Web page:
Mobile devices such as laptops, tablets and smartphones offer convenience and increased productivity, but they can be costly … in more ways than one.
Most small- and medium-business executives can’t afford the financial costs associated with providing employees with mobile devices. The executives of some large enterprises don’t want to spend a lot of money on furnishing their employees with mobile devices. So, increasingly, business leaders are adopting bring your own device (BYOD) policies. Of course, there’s more to adopting a BYOD policy than sending a mass email to employees announcing that it’s now okay for them to use their personal laptops, tablets or smartphones for work.
The security risks involved with BYOD are myriad. That’s why it’s a good idea to consult with managed IT services providers like ours to discuss ways to establish – and enforce – strict policies that can minimize risk and implement technology solutions to keep employees as honest as possible.
Because people use file sharing websites like Dropbox and Box.net in their personal lives, Ryan Kalember, chief product officer of WatchDox recommends providing employees with a company file sharing network that operates in a similar fashion.
“You must give your employees tools that mimic the interfaces with which they are familiar and give you the visibility to maintain security,” says Kalember.
The safety and security of company documents and information are paramount, so a policy that addresses these concerns directly is a must. For example, all files with important company or client information should be encrypted and/or password protected. By doing this, even if an employee’s mobile device got lost or stolen, the information could remain secure.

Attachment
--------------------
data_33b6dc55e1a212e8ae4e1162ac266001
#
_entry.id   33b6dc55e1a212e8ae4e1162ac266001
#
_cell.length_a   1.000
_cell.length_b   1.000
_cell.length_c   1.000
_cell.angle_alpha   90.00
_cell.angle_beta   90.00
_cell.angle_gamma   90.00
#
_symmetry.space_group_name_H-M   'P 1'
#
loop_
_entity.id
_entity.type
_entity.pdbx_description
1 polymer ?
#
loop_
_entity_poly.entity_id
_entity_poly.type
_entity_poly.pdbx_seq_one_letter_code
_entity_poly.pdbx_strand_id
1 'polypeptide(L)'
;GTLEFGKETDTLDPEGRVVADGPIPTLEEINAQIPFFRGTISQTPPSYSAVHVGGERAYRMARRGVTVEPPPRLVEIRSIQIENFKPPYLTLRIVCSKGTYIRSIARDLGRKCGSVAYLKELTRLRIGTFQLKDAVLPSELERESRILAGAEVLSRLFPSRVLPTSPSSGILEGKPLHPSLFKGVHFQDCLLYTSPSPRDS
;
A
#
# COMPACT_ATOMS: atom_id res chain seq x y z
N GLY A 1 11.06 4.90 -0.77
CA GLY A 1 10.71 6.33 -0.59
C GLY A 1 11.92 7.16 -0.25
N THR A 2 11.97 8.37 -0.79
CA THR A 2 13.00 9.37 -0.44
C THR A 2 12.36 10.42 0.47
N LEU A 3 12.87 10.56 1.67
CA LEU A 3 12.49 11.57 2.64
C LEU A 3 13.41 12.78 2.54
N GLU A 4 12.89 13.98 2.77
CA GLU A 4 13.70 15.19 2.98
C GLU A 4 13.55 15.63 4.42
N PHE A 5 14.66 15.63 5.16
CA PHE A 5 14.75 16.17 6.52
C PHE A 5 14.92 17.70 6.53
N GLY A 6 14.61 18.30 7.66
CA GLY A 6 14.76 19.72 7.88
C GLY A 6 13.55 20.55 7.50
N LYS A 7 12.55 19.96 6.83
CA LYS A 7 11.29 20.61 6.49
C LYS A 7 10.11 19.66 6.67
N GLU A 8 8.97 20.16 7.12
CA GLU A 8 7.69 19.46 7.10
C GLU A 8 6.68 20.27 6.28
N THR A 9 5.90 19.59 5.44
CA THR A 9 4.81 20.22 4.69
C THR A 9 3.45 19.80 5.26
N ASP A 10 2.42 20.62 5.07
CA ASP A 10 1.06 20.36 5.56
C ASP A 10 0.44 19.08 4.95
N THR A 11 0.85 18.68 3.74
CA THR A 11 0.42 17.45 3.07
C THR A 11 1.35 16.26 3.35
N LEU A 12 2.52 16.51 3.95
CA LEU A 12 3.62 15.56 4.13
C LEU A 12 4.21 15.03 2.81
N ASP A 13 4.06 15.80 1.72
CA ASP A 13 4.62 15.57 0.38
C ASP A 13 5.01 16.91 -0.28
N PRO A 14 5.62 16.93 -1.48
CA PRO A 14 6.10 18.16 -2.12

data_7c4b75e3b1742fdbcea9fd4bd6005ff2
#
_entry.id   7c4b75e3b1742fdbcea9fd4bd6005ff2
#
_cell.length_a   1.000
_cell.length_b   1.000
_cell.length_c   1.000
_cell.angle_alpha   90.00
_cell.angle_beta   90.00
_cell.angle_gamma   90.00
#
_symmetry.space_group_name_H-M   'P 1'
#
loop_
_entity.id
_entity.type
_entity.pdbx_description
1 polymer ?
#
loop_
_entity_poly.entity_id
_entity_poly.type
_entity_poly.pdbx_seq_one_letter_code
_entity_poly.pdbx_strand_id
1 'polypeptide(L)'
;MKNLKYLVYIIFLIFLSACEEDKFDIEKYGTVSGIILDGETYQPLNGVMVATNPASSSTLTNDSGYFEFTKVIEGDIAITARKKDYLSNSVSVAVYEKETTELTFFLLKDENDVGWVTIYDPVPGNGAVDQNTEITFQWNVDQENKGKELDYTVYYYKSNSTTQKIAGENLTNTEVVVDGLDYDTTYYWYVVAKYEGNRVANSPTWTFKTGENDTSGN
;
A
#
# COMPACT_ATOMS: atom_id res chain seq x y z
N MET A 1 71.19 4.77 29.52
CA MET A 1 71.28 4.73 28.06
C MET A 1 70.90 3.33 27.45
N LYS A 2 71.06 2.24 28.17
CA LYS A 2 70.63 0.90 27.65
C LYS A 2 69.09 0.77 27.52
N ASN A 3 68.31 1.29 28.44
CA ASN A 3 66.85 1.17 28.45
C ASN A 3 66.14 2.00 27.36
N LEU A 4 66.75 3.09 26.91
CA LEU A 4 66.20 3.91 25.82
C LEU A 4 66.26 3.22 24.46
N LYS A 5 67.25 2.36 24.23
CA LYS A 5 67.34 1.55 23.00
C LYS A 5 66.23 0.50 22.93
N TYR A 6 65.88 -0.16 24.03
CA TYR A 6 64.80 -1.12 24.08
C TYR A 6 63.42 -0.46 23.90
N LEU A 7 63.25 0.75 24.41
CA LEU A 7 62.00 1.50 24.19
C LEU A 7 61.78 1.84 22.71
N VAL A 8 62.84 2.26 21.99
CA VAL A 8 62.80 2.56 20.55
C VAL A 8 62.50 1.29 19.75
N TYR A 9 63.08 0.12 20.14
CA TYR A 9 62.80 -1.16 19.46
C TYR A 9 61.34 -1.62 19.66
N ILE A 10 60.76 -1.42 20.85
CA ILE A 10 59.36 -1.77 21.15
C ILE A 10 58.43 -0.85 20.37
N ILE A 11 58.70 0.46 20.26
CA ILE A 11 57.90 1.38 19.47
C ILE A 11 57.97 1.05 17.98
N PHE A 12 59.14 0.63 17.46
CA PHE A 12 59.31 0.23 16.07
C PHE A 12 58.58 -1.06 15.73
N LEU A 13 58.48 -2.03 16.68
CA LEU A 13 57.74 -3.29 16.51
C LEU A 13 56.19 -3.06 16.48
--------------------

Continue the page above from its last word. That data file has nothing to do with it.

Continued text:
Some company leaders have their IT departments install remote wiping capabilities on their employees’ mobile devices. The problem with that is if an employee should quit or get fired, the IT department could not only delete all company data from the employee’s device but also the employee’s personal data. Because some companies have to comply with payment card industry (PCI) or Sarbanes-Oxley standards, if an employee’s personal mobile device gets lost or stolen, the company has the right to completely wipe the employee’s mobile device, even if that means deleting the employee’s personal data, too.
One way to minimize risk is by protecting the data itself. Besides encrypting or password protecting company data, executives can limit who has access to what files and have IT develop a program that requires employees to get permission before gaining access to and/or downloading certain sensitive files.
The importance of training can never be overstated. Just password protecting a mobile device can delay access long enough for IT to wipe it. Getting employees in the habit of putting mobile devices away when they’re not in use is also helpful.
Business leaders don’t have to sacrifice the safety and security of company data when they adopt BYOD policies. There are ways to simultaneously keep important company and client information safe and employees happy and productive.
Wondering if you should allow your staff to bring in their own cell phones and tablet computers? Speak with us first about how to secure these devices and what the best plan would be. Call today to book your appointment.
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